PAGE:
And that’s where I continue to be for a little while longer as I start to emerge with the beginnings of some clarity around the creation of what will be the design of a very rich tapestry of my life ahead. A tapestry with a bold gold border and many bright colours weaved throughout it. A true expression of ‘me’ is starting to emerge – slowly – and I am getting small glimpses of the potential contribution that I want to make to this world and the legacy I want to leave.

I am starting to understand what it means to be fulfilled on the inside without the need for material possessions or external validation. I am starting to feel much stronger and more authentic. And I am experiencing intense joy that I had never felt before.

I am almost impatient to see what happens next – but know that it will take a bit more time, personal struggle and daily commitment to allow the universe to open up to do its work and reveal what is in store for me. And then – the time will come where I will need to embrace and go along for the ride of a lifetime!

I will leave you with a poem that I was encouraged to read from a former work colleague and Partner from EY. This is what he wrote in my farewell card.

Dear Silvia, to put it simply, I am going to miss you. It’s a bitter sweet moment, and I love your courage and sense of self. In your spare time, look up Robert Frost’s – The Road Not Taken – it’s on point.

And yes it was.

The Road Not Taken by Robert Frost

Two roads diverged in a yellow wood,
And sorry I could not travel both
And be one traveler, long I stood
And looked down one as far as I could
To where it bent in the undergrowth;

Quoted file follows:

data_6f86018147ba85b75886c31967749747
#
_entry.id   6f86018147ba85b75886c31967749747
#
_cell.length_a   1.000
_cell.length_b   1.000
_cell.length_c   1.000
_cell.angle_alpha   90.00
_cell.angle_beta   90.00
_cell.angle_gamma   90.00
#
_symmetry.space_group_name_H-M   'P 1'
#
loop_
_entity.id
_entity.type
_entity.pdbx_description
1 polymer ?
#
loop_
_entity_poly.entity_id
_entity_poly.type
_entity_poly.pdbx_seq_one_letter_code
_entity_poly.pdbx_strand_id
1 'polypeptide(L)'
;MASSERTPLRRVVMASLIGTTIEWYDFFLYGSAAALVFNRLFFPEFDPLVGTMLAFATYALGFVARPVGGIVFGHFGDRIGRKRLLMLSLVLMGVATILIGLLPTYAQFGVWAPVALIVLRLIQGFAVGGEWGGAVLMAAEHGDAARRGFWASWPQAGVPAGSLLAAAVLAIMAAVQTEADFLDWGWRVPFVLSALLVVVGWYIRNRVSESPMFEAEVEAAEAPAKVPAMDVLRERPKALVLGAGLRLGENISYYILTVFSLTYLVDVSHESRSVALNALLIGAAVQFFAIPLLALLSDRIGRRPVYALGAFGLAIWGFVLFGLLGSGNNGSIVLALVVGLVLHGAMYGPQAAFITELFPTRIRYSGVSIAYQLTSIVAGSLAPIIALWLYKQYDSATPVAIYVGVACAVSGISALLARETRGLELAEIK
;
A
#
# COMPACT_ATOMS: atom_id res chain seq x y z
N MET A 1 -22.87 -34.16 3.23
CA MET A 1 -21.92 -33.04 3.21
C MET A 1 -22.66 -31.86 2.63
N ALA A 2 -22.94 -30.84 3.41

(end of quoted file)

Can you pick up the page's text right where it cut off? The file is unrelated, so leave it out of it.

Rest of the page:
Then took the other, as just as fair,
And having perhaps the better claim,
Because it was grassy and wanted wear;
Though as for that the passing there
Had worn them really about the same,

And both that morning equally lay
In leaves no step had trodden black.
Oh, I keep the first for another day!
Yet knowing how way leads to way,
I doubted if I should ever come back.

I shall be telling this with a sigh
Somewhere ages and ages hence:
Two roads diverged in a wood, and I –
I took the one less traveled by,
And that has made all the difference.

Until next time.

7 thoughts on “How a cancer diagnosis changed the course of my life

  1. These are such beautiful words coming straight from your heart Silvia. Did you know that heart means “coeur” in French, and that is also the root of the word “courage”? You never lacked courage, and likely never will, whichever road you chose to travel. Xx

    Liked by 1 person

  2. Was wondering why I hadn’t bumped into you lately. Had dinner with your Mum and little sis – asked after you, but it seems I wasn’t truly listening. You’re awesome. Thanks for sharing and inspiring xx